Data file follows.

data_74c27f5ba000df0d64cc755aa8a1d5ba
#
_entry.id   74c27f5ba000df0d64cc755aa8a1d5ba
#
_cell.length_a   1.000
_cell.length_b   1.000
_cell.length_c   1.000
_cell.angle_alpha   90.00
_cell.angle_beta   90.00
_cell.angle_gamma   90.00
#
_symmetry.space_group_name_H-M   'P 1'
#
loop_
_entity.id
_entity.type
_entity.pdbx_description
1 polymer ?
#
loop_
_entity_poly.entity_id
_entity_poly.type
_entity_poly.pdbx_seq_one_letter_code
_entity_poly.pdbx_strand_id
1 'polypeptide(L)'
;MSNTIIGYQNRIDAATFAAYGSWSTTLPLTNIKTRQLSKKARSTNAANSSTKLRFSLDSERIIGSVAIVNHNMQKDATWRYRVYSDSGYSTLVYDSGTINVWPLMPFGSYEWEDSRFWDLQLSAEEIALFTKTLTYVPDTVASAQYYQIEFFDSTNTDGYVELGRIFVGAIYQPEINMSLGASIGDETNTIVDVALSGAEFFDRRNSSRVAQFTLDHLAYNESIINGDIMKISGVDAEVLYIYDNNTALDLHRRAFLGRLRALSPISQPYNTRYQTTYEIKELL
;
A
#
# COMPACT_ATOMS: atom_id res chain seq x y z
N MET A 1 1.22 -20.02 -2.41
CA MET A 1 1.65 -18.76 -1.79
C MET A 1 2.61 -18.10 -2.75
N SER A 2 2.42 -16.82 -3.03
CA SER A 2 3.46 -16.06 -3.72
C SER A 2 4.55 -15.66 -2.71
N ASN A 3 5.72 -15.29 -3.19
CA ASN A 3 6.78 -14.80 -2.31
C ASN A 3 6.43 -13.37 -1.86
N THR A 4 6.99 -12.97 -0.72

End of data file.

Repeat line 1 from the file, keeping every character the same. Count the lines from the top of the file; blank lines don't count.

data_74c27f5ba000df0d64cc755aa8a1d5ba